A nationalized or subsidized enterprise escapes self-regulation mechanisms. This explains the troubles of Air France, EDF, SNCF, Areva, etc, a very long list of companies much to the despair of the French taxpayer. Their captive and coerced clients do not force them to improve.

It is possible that Jack Ma fell victim to his audacity by offering to buy bitcoin with Alipay. Private means of payment and private currency are a dangerous combination for governments who wish to have oversight over all transactions and control the quantity and exchange rate of their own currency.

Of course what you read is just a guess. However, this is not a conspiracy theory but an obvious one: Totalitarian regimes, without exception, hate monetary competition.

China and France share this tendency towards ultra-socialism. China has abandoned communism but only for conditional freedoms. Now it seems she wants to back down, abandon her ultra-socialist experience and come back to communism.

France, for its part, is making great strides towards ultra-socialism. In 2020, before the Coronavirus epidemic, 57% of economic activity was under state control. By shutting down the private sector, without ever reducing its public sector, the cursor will go even further into ultra-socialism, the antechamber of communism.

Where will the cursor be in France when the health level returns to normal? Probably around 62% state-controlled activity. Indeed, the decline in GDP was almost exclusively taken on by the private sector, the public sector remaining untouched.

62% state activity, 38% private activity, welcome to ultra-socialism! For the record, the German Democratic Republic, the economic flagship of the Soviet bloc, operated roughly with this ratio. We produced Trabant cars there, while across the border in the Federal Republic of Germany we produced Volkswagens, Mercedes, Audis …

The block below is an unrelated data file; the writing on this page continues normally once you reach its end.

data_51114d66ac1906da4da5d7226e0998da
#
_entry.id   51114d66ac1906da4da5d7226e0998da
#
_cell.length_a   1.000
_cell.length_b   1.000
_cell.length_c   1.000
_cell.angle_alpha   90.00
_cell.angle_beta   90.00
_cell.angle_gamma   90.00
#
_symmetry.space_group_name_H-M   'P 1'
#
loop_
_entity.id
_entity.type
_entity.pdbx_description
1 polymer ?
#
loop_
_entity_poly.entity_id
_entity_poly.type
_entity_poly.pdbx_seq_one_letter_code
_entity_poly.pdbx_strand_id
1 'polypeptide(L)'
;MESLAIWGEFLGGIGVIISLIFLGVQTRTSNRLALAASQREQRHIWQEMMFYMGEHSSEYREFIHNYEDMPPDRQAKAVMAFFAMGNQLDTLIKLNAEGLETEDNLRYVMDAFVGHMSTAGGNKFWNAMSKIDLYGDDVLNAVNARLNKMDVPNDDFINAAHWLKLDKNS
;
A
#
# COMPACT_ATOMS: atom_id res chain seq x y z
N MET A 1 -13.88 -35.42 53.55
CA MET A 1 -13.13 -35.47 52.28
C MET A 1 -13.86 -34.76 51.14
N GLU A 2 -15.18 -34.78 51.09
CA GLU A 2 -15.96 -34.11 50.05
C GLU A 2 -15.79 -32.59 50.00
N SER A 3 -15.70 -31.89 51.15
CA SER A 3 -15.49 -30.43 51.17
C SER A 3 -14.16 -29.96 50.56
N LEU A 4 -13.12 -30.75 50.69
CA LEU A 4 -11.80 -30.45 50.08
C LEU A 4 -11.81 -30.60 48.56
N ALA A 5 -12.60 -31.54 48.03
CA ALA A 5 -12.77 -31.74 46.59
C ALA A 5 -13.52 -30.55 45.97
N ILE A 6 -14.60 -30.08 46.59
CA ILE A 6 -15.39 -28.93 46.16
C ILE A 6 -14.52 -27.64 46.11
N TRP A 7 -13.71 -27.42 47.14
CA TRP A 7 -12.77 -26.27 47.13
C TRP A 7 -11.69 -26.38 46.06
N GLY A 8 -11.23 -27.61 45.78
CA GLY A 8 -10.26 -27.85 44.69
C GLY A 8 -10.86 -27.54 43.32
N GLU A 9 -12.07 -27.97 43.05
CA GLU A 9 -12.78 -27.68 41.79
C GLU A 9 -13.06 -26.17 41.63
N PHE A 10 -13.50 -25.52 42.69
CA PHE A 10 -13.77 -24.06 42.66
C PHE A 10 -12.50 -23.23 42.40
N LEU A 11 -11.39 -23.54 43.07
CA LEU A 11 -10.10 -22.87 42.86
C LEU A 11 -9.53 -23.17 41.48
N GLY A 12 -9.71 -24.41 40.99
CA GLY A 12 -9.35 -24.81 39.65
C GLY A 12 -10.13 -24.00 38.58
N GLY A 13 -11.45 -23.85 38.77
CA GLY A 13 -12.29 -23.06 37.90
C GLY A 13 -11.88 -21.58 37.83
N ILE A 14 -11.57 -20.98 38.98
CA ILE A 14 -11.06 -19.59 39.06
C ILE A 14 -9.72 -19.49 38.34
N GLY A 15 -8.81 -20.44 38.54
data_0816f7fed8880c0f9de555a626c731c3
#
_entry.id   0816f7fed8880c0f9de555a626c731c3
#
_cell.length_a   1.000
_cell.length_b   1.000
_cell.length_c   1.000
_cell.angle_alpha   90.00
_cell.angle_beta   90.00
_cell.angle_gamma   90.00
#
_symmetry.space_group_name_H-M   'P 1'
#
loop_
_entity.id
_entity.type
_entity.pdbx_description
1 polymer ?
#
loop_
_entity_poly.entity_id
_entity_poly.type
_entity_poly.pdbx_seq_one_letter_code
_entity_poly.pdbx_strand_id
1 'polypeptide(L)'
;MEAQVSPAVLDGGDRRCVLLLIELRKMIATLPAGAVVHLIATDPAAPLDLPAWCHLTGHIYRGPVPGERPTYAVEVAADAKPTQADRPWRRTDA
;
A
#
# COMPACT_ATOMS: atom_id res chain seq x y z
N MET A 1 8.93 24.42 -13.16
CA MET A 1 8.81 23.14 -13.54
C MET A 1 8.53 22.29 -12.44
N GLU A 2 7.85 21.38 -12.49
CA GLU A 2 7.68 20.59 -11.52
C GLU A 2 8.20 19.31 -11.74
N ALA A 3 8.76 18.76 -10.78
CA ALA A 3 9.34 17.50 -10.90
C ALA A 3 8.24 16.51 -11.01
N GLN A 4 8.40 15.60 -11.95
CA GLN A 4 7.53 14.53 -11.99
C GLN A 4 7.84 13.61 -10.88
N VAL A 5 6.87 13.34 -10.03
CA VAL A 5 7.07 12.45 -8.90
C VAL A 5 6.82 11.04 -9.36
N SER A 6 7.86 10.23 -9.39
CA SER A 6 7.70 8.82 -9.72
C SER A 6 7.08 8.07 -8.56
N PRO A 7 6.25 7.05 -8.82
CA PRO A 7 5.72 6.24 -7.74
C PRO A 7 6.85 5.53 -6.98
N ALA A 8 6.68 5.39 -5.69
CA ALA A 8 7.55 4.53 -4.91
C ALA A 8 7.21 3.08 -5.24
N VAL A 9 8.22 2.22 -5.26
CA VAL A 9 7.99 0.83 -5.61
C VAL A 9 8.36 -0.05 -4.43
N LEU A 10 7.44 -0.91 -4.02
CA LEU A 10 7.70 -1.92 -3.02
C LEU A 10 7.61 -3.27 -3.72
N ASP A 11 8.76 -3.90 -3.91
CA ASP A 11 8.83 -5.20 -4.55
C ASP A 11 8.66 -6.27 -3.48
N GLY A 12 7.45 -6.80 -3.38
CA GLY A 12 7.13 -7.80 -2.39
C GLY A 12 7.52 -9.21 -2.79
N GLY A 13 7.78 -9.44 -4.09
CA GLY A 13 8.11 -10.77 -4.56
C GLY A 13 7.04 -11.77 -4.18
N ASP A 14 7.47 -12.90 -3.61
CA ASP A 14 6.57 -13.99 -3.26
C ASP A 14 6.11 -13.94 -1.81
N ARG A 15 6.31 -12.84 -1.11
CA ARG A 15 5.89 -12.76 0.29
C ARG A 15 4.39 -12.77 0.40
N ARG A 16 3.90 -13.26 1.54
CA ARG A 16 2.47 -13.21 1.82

Small joke of the time:

“Why do you always have to take the rear window defrost option on a Trabant?
So as not to freeze your hands while pushing it… ”

In France, with the coronavirus epidemic, many people see the disastrous bureaucratic management of masks, freezing, tests, care and finally vaccines and conclude that something is wrong.

Faced with this observation of failure, a part of the population – the same who denounce free markets in normal times – would like the state to intervene just as much (or even more), but differently. Converge towards the Chinese model, in a way.

On the contrary, another part of the population would like to turn its back on ultra-socialism, but the corresponding political offer is struggling to penetrate.

This is natural because political parties, mainstream media and unions do not live on their respective voters, readers and members. They all live off subsidies and their differences relate only to their respective shares of these subsidies which they intend to preserve and even increase.